The possibilities for this are endless. Use the vegetables and fruits that you use most. I think I am going to try carrots, ginger and potatoes next.

imagesWant more ideas? You can find growing instructions for a ton of different fruits and vegetables in Don’t Throw It, Grow It.


What do you do with your your fruit and vegetable scraps? Do you use any of them to grow plants right now? Or are you more of a compost it and forget it kind of family?


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Kaley is a photographer who spends her days starting lots of projects and finishing few of them. She lives in San Francisco with her awesomely creative daughter and her amazingly understanding husband.

{ 13 comments… read them below or add one }

se7en April 23, 2013 at 5:13 am

Oh I can’t believe there is a book about window sill gardens!!! Thrilled to discover it and off to look for it!!! We have an ever and ongoing windowsill garden… if it is a plant and could potentially grow then we try it… I blogged about our window sill garden here: http://www.se7en.org.za/2011/03/08/saturday-spot-se7en-things-in-our-windowsill-garden-right-now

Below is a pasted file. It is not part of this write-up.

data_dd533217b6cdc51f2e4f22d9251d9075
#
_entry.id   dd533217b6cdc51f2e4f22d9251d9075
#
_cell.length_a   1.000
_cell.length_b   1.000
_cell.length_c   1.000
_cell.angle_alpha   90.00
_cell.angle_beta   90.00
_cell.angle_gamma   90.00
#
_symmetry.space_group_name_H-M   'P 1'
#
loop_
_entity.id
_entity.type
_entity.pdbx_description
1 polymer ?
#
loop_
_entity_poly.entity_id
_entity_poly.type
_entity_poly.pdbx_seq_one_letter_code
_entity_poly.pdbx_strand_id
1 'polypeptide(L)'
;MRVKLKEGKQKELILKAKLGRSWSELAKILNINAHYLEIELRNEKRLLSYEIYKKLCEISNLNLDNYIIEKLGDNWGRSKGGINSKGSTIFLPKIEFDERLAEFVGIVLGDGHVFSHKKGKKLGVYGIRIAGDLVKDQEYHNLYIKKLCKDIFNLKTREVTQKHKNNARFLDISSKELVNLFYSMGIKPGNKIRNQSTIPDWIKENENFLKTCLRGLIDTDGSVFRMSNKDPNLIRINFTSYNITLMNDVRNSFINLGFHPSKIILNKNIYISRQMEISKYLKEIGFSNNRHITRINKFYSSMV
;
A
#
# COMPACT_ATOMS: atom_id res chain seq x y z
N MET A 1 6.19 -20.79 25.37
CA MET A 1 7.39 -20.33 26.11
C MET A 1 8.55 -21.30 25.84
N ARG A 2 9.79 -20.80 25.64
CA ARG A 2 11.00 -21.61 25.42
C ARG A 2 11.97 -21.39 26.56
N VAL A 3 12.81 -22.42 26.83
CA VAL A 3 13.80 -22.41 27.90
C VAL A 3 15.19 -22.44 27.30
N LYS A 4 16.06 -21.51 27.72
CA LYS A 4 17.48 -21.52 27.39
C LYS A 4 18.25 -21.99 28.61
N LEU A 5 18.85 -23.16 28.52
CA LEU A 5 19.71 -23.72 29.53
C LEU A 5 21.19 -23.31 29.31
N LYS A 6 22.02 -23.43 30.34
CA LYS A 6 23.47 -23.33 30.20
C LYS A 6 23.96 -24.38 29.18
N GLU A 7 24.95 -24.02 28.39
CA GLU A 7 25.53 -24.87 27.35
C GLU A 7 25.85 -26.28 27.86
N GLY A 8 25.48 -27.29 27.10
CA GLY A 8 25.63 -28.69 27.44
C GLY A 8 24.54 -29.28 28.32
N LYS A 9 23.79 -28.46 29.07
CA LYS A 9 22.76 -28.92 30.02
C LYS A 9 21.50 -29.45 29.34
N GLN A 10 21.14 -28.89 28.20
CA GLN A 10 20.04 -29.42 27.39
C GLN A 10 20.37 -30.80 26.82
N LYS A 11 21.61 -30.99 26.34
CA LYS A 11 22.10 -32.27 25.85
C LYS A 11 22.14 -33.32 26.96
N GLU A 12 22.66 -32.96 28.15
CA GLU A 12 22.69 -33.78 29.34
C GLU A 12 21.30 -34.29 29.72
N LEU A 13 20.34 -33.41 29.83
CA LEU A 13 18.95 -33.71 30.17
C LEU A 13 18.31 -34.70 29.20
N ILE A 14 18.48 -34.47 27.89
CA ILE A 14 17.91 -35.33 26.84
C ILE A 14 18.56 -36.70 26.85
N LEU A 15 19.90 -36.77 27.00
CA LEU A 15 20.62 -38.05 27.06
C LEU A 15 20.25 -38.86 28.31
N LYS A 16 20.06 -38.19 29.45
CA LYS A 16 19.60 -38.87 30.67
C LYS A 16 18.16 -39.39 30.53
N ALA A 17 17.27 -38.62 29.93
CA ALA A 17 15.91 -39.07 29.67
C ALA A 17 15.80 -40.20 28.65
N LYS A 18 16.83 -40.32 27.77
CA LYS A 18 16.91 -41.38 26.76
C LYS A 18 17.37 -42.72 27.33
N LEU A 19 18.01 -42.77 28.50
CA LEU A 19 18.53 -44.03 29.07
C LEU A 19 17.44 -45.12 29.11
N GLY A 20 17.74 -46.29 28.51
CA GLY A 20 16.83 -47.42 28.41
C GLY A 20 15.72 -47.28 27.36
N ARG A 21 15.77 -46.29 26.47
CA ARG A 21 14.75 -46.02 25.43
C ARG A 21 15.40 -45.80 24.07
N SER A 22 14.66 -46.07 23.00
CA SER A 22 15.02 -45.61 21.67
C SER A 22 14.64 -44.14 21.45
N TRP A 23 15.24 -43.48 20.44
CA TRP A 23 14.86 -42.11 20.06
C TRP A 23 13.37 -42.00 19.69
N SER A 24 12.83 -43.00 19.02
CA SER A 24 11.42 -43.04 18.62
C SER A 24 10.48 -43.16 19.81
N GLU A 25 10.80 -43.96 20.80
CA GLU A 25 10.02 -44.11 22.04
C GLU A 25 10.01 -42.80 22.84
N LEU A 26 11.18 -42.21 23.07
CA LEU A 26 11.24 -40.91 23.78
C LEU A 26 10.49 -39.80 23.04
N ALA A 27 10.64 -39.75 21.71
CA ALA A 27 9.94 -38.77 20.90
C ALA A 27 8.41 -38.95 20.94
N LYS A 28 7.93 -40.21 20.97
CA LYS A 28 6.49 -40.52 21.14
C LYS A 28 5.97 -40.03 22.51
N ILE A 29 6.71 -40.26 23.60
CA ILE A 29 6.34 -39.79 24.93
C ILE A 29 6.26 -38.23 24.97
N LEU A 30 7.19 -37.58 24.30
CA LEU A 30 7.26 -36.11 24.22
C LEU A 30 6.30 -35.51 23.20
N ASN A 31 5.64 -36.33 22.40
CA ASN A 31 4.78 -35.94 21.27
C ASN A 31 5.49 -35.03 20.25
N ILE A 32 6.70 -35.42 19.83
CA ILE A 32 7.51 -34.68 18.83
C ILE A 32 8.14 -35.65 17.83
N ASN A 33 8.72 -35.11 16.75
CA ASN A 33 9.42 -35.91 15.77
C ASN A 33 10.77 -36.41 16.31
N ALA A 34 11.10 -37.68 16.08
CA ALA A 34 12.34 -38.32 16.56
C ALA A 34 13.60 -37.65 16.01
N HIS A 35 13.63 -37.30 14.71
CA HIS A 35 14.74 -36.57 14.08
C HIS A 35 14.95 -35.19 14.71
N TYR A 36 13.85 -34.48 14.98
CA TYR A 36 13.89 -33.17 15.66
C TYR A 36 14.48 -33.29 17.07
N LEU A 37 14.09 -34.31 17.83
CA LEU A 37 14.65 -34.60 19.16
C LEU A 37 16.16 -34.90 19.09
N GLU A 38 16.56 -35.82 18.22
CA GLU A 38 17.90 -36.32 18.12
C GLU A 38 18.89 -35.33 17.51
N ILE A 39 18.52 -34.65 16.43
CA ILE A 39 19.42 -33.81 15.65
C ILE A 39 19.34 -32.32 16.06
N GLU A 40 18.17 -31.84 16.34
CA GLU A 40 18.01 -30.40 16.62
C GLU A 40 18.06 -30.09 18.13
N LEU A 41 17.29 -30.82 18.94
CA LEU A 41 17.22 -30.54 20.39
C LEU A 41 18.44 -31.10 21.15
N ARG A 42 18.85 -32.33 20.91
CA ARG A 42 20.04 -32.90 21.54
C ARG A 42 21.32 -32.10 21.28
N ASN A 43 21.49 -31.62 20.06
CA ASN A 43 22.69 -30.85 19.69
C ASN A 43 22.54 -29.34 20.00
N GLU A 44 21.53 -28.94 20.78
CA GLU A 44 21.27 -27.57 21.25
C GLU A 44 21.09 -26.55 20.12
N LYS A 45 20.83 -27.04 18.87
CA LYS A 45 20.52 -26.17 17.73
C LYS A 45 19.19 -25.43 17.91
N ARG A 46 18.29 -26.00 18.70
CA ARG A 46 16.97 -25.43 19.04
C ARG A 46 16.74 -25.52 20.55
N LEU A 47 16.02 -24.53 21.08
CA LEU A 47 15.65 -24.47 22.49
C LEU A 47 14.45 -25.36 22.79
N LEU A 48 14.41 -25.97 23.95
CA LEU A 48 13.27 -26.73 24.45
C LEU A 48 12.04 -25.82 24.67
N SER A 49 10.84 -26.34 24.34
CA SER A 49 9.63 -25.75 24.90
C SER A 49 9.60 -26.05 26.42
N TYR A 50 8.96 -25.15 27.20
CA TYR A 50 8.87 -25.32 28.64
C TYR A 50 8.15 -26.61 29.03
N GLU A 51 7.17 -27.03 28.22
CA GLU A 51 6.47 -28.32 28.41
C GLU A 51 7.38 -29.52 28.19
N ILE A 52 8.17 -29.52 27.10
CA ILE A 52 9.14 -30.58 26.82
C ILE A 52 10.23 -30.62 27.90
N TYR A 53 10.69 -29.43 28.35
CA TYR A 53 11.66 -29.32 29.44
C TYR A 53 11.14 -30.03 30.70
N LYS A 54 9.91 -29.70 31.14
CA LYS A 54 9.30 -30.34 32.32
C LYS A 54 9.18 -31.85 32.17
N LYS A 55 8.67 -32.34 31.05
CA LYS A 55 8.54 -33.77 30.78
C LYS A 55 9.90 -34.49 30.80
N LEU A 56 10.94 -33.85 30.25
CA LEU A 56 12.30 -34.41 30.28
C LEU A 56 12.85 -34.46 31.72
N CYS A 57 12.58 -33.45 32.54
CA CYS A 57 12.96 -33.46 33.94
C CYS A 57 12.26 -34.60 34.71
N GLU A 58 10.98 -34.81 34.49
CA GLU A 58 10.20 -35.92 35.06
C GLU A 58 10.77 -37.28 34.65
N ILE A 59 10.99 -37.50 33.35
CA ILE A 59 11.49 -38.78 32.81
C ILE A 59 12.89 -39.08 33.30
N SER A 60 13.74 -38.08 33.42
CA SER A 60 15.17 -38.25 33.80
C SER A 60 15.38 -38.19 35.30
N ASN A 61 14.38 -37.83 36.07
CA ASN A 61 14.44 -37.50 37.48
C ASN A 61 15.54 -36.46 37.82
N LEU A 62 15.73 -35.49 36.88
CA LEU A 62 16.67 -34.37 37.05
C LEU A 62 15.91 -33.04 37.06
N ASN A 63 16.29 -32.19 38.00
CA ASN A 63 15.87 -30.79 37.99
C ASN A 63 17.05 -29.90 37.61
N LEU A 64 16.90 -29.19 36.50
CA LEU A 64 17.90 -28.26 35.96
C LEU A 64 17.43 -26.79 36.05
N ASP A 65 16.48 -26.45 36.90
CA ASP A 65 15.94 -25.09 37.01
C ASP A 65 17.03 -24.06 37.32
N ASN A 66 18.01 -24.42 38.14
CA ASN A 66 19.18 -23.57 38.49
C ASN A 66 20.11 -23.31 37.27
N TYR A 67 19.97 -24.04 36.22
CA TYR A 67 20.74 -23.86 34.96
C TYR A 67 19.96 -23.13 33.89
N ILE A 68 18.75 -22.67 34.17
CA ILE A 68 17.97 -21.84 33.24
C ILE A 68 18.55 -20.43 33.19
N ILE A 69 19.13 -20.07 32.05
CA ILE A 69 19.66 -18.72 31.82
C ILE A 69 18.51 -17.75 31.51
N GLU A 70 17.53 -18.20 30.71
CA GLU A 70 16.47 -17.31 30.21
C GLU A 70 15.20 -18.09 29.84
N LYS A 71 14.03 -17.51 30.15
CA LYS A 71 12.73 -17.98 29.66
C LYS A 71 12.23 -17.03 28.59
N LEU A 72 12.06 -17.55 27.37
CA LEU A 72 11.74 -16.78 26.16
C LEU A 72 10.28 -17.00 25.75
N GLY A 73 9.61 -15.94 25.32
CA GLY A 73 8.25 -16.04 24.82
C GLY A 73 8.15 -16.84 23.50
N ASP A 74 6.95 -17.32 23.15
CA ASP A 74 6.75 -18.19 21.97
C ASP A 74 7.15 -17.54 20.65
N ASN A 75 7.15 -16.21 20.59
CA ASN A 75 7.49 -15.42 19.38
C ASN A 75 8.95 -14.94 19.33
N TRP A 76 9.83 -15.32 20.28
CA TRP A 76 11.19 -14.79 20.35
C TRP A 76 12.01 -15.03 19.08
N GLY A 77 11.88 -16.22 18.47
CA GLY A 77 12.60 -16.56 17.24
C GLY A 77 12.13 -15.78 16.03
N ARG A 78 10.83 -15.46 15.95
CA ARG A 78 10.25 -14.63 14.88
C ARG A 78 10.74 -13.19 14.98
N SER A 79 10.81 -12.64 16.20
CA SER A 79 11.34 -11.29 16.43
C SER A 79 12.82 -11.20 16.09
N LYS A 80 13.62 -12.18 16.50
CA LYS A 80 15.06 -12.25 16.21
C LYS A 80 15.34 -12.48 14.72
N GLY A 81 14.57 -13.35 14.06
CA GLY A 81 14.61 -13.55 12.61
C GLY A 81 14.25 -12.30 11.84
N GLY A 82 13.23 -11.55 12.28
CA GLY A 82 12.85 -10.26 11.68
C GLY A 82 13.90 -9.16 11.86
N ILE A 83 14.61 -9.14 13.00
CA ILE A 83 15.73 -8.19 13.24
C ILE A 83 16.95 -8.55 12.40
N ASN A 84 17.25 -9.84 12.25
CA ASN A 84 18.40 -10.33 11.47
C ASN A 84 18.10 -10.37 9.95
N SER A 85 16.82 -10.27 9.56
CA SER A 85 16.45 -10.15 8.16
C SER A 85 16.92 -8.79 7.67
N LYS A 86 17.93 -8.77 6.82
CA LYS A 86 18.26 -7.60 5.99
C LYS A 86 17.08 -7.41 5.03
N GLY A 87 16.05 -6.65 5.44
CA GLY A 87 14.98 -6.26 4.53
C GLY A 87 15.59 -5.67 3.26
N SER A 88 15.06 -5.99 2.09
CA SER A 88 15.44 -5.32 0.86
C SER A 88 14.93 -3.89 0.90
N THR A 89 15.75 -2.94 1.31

Kim April 23, 2013 at 9:26 am

So timely! My little boy planted an avocado seed – leftover from lunch – in our flowerbed yesterday. I’ll have him try again, now that I know the right way to do this!


Play Create Explore April 23, 2013 at 10:29 am

I’ve been wanting to do this with my kids! I can’t believe how much those onions grew in 5 days…how fun!


Ashley April 23, 2013 at 10:30 am
Trisha Hilberry April 23, 2013 at 1:46 pm

I am currently growing green onions on my patio. I started this little project last year and I love being able to get veggies from my own little apartment patio garden in the city! I also tried the avocado pit and just a tip: don’t get discouraged if you see nothing happen to it for a very long time! The roots took a while to form but what took the longest was the green growth. I think it took over 3 months before it started to produce anything on top of the seed but that also may be due to the fact that I live in Vancouver and we get a lot of overcast rainy days and maybe it needs more sun and heat for it to grow faster. After a year and a half my avocado plant is three feet tall!